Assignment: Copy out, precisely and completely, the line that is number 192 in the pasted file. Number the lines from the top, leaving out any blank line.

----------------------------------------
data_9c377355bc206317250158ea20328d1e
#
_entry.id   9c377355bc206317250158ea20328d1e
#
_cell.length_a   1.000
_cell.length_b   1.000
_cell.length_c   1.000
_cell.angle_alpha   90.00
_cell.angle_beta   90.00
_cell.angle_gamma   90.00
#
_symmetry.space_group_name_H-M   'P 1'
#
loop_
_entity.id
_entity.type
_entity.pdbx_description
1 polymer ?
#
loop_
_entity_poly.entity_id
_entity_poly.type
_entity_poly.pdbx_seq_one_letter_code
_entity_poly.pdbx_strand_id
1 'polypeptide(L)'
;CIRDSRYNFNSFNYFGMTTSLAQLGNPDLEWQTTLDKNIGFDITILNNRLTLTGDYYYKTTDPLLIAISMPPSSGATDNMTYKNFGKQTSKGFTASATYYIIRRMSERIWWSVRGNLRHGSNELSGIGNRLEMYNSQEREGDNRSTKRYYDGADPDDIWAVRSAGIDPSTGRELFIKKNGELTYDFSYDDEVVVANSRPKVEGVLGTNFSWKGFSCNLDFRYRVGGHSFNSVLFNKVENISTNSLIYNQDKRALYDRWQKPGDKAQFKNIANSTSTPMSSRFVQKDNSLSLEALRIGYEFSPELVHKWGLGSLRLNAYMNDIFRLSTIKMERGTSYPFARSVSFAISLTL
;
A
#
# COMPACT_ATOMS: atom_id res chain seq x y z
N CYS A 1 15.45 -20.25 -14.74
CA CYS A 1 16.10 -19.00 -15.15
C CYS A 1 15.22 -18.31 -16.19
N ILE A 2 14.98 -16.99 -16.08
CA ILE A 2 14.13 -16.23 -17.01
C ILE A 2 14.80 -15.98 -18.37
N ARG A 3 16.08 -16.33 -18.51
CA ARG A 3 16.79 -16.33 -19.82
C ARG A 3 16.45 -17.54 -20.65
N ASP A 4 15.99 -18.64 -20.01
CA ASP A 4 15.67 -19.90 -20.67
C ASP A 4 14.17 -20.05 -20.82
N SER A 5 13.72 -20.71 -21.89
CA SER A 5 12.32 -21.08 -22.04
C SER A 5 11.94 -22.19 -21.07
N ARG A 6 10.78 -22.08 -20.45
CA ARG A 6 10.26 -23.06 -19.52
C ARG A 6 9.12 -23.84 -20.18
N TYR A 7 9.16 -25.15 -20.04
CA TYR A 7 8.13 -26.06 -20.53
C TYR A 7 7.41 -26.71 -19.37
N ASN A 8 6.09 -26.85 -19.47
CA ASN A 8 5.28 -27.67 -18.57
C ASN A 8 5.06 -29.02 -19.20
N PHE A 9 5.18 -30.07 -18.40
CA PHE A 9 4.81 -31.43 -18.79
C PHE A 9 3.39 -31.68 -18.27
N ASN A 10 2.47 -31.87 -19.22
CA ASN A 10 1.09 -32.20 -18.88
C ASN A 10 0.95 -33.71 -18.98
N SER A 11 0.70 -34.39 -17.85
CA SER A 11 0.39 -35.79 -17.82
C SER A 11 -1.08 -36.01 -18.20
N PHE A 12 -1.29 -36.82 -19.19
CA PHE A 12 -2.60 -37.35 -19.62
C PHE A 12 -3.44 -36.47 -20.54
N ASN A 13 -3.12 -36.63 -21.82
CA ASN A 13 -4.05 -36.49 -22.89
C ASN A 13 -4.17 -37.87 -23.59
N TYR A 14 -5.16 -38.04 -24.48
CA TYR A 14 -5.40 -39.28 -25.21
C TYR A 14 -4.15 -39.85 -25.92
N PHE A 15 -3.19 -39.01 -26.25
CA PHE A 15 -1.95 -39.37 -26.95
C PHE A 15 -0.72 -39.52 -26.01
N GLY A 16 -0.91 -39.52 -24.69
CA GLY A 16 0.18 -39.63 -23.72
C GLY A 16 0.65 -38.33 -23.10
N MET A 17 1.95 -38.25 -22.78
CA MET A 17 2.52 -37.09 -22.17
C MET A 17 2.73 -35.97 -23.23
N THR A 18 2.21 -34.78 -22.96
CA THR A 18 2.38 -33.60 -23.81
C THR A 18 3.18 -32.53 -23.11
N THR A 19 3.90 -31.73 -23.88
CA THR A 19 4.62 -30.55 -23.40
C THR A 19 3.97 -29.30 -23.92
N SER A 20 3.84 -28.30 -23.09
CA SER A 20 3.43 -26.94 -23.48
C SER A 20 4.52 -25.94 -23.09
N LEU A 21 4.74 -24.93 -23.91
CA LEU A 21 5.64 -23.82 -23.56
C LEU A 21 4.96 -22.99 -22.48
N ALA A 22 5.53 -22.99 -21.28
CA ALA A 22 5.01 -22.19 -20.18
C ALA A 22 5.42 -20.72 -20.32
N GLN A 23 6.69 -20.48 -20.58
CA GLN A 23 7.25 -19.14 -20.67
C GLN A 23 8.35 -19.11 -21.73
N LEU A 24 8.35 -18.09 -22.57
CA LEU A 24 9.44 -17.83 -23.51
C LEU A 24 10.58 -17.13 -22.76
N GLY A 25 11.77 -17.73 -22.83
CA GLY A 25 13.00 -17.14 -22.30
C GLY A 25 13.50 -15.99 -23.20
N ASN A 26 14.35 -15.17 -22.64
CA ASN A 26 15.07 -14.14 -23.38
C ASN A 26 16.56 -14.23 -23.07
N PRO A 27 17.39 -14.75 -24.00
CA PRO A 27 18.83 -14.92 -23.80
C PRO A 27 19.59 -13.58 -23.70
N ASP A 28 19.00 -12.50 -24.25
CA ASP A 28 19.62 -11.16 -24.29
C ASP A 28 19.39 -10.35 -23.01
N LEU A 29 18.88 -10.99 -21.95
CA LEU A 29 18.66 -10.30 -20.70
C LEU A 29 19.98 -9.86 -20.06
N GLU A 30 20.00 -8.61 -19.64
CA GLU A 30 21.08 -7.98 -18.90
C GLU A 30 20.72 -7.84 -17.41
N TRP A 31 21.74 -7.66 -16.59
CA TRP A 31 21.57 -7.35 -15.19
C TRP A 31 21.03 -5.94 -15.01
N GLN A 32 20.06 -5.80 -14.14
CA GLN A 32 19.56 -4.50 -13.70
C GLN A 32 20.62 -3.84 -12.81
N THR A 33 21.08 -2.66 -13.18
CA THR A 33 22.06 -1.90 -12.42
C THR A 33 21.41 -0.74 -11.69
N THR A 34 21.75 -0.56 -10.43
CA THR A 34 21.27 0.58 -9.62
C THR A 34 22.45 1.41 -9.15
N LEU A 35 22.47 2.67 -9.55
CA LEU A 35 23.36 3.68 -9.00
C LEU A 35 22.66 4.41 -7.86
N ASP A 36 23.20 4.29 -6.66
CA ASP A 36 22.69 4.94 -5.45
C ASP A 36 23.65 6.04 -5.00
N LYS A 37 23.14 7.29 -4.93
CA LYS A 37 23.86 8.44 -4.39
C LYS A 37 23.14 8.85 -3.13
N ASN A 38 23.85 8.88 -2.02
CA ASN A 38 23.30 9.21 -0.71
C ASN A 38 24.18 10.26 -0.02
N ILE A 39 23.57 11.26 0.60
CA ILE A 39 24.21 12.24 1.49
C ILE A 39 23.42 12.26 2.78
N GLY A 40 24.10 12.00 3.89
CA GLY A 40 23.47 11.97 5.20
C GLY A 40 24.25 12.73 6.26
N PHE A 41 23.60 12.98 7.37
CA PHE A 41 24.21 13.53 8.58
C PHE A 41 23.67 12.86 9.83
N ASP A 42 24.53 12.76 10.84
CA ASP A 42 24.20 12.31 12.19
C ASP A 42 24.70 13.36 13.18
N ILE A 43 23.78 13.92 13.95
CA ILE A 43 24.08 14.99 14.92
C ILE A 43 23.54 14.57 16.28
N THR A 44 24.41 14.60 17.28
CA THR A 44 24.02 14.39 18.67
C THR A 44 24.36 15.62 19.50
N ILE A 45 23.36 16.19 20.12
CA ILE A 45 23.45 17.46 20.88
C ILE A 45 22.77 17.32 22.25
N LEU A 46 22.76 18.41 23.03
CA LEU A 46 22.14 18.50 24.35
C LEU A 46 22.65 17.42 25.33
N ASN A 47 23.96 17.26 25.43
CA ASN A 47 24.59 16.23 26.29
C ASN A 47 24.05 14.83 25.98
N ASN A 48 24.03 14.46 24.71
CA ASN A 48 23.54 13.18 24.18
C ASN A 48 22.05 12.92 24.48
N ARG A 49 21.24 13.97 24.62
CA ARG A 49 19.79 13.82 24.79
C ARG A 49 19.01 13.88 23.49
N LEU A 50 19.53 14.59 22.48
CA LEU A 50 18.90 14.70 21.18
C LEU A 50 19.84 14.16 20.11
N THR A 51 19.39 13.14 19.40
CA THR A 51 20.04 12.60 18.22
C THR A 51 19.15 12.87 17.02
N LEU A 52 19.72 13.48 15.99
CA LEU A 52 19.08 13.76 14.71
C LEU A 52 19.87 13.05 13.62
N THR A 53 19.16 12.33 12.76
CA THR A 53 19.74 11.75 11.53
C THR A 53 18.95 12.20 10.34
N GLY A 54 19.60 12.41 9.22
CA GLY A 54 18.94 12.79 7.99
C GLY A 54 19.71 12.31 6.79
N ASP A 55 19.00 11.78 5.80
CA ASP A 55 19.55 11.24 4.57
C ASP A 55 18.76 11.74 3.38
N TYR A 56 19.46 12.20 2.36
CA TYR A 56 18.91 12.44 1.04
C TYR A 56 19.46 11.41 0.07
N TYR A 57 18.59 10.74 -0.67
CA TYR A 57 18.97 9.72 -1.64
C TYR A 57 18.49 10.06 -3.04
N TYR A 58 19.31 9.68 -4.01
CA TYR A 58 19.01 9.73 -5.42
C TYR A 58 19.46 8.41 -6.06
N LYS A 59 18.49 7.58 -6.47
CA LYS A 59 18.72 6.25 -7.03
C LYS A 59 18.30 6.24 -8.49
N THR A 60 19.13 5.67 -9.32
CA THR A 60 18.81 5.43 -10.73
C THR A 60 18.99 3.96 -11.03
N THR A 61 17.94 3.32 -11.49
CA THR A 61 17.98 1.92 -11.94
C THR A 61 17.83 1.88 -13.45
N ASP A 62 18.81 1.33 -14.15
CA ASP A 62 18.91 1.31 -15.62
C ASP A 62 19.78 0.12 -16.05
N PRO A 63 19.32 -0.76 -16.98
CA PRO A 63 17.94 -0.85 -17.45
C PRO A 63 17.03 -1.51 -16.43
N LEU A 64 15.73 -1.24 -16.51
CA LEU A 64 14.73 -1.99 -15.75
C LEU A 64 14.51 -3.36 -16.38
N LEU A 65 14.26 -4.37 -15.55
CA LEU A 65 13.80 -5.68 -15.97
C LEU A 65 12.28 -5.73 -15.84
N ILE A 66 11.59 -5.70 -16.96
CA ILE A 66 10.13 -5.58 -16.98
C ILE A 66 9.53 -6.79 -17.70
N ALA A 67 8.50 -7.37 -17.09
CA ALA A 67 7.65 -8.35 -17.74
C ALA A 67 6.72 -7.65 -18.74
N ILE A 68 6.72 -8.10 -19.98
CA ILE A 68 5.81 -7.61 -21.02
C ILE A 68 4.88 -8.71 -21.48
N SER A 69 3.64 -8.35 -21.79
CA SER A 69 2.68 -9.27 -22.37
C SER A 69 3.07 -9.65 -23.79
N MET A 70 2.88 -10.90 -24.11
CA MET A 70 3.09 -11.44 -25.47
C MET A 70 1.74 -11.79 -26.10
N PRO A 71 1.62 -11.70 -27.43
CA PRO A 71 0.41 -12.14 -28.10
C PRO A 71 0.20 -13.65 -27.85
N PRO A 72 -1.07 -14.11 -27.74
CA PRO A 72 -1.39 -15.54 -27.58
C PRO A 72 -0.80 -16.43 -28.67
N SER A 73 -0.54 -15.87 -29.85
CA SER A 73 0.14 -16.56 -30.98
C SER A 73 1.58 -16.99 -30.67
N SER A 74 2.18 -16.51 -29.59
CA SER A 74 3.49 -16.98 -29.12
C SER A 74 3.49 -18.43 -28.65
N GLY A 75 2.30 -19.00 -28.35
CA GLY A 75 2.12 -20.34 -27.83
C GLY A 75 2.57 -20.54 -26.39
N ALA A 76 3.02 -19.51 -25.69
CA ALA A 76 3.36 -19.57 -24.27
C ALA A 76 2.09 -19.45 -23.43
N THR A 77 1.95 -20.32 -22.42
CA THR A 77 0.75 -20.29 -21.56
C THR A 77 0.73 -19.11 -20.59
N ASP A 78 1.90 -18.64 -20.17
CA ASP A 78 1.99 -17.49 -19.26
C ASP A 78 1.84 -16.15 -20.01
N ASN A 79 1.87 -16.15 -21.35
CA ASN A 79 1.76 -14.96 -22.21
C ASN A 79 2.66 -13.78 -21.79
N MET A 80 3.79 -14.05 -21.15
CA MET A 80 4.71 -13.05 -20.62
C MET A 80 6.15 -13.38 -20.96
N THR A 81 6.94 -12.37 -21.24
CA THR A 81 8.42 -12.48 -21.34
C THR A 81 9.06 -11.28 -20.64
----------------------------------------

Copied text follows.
C GLY A 54 19.71 12.31 6.79